6. Just Because You Don't Like It, Doesn't Mean It's Fake

Bad news for Batman fans. [Credit: Warner Bros.]
Bad news for Batman fans. [Credit: Warner Bros.]

Here's the catch, though; just because you don't like the news, doesn't mean it is fake. For months, rumors circulated that Ben Affleck was considering stepping down as writer and director of The Batman. Although both Affleck and Warner Bros. continually denied this, the rumors still spread like wildfire — until, finally, he did just that.

When you read a rumor like that, the first thing you should ask is — does this site have a good reputation? If a rumor's being broken by a top-quality entertainment site, and they claim sources from inside the company, odds are they won't be willing to damage their reputation by making things up. Someone really has said something to them, and of course they're going to report it.

But don't just believe it, even then. After all, you have no idea who their source was, how in-the-loop they are, or whether their source has an agenda. Look for corroborating evidence — particularly, for other sites breaking the same rumors independently. In the case of those Ben Affleck rumors, they were independently shared by eight different sites, all of whom claimed sources inside Warner Bros.. The rumors had a high chance of being accurate and the studio's constant dismissal of them didn't really mean anything — of course the studio would deny something like this.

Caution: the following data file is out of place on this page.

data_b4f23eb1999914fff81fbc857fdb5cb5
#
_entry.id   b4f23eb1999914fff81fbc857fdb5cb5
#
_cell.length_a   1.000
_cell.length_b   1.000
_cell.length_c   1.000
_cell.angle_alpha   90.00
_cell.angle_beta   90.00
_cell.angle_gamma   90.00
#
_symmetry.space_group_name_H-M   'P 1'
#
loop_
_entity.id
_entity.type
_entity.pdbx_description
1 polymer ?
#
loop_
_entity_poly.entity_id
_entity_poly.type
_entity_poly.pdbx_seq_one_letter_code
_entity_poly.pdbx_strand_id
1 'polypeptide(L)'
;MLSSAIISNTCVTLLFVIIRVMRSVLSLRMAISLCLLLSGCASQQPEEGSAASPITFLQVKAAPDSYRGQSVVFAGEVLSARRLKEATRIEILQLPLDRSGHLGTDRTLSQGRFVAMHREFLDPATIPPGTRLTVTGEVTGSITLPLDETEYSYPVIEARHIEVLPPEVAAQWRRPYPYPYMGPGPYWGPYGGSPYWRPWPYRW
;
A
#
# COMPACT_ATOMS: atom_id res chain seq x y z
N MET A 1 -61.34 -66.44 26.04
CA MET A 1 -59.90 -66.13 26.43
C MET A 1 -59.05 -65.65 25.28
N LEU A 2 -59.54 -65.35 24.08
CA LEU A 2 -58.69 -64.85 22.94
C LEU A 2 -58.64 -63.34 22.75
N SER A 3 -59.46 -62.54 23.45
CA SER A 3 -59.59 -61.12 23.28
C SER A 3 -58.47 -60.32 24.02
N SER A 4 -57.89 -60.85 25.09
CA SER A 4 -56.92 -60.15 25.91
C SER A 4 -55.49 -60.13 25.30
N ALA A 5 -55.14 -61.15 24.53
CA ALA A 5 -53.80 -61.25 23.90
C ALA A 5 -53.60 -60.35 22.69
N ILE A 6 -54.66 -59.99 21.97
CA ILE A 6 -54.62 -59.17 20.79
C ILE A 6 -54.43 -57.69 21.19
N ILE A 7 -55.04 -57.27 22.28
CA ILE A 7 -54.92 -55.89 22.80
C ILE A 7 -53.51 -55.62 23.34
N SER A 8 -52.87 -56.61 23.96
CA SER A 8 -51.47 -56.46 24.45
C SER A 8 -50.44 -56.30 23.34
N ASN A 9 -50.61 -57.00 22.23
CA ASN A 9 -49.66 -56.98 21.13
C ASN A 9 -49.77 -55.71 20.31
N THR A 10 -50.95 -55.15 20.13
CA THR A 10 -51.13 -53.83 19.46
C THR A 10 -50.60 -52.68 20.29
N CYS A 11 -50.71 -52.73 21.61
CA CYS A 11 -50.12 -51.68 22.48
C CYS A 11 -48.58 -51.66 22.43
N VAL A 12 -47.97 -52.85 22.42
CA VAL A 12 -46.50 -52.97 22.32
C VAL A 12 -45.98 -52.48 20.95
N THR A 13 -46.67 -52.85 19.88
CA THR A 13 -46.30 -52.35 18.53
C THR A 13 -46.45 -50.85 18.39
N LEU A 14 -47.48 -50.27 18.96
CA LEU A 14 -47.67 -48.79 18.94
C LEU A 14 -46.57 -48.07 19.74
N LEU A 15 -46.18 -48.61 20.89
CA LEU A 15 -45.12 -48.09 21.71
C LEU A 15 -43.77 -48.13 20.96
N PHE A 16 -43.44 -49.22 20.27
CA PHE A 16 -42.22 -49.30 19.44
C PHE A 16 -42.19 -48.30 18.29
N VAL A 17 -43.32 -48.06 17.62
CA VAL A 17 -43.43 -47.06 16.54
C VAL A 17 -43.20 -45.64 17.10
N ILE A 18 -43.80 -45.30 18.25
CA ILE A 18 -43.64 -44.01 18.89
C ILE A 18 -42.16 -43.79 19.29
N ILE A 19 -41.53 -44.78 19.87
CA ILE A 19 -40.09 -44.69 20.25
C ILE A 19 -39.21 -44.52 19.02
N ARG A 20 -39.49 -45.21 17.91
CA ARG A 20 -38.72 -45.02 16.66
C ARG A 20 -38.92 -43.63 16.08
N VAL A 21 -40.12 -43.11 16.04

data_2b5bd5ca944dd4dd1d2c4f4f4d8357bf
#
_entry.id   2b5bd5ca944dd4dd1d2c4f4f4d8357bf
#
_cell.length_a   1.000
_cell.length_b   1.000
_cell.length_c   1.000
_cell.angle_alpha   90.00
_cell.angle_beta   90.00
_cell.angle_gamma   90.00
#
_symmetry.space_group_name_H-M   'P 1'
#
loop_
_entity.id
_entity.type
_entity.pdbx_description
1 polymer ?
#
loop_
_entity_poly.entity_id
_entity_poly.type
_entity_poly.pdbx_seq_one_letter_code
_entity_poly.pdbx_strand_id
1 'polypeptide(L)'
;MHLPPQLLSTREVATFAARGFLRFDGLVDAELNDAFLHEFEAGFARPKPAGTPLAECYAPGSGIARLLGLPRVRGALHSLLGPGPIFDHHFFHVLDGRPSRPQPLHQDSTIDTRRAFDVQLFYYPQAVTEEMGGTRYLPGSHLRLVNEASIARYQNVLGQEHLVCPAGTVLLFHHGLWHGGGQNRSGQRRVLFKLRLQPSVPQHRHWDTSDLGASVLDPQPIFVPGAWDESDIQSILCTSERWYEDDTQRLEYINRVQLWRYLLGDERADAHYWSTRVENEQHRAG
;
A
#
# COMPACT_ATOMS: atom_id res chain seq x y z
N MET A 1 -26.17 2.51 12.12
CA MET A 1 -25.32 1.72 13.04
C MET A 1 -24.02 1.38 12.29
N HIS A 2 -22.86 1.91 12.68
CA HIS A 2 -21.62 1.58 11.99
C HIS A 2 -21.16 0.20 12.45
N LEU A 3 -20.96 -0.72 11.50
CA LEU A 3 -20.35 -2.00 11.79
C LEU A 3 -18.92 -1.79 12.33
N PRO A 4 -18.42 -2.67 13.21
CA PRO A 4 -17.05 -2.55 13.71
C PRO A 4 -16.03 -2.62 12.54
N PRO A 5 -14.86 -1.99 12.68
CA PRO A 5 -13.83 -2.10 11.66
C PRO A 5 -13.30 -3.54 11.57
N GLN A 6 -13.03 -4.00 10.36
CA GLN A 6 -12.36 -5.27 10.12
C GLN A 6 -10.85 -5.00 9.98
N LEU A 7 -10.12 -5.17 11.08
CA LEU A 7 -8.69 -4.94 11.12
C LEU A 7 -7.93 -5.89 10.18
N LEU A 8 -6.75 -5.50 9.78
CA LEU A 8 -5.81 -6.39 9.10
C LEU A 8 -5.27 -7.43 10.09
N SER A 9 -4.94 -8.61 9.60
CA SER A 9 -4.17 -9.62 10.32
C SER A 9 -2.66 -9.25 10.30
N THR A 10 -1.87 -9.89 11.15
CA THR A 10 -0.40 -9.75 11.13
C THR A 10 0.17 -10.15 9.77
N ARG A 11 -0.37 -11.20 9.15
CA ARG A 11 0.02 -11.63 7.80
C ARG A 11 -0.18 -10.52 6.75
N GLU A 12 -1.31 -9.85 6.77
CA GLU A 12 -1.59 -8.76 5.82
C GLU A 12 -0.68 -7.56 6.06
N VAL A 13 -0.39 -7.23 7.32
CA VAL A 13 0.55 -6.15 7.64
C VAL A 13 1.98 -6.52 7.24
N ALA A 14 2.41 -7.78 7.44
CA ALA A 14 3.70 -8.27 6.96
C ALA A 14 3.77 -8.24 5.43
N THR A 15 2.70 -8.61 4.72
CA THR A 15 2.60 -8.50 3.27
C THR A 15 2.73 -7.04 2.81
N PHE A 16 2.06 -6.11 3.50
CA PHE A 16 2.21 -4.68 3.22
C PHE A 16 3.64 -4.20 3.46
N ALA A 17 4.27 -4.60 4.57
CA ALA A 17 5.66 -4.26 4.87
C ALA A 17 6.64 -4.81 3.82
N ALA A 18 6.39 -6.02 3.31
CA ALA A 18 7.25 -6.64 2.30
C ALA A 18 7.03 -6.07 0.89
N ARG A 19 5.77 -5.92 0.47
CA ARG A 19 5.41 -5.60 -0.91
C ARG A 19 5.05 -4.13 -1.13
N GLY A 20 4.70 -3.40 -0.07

As fans, we want the things we love to be successful, so we instinctively defend them. But that love can actually blind us to real problems, and lead us to regard real, genuine news as nothing more than fake. Fans of the DCEU, in particular, are understandably feeling defensive right now — and that means they're dismissing actual news stories because it's simply not what they want to hear.

One final tip in regard to fake news; be humble. Every one of us will fall for fake news sooner or later — there's too much of it out there. Follow these top tips, but all the time be willing to be corrected by someone else. For me, as a writer, I can only make the same commitment; I will test everything, but if I come up short, I'll be grateful to my readers for pointing it out.

Do you have any other top tips for spotting fake news? Let me know in the comments!

(Sources: Digital Spy, Podcast One, Snopes)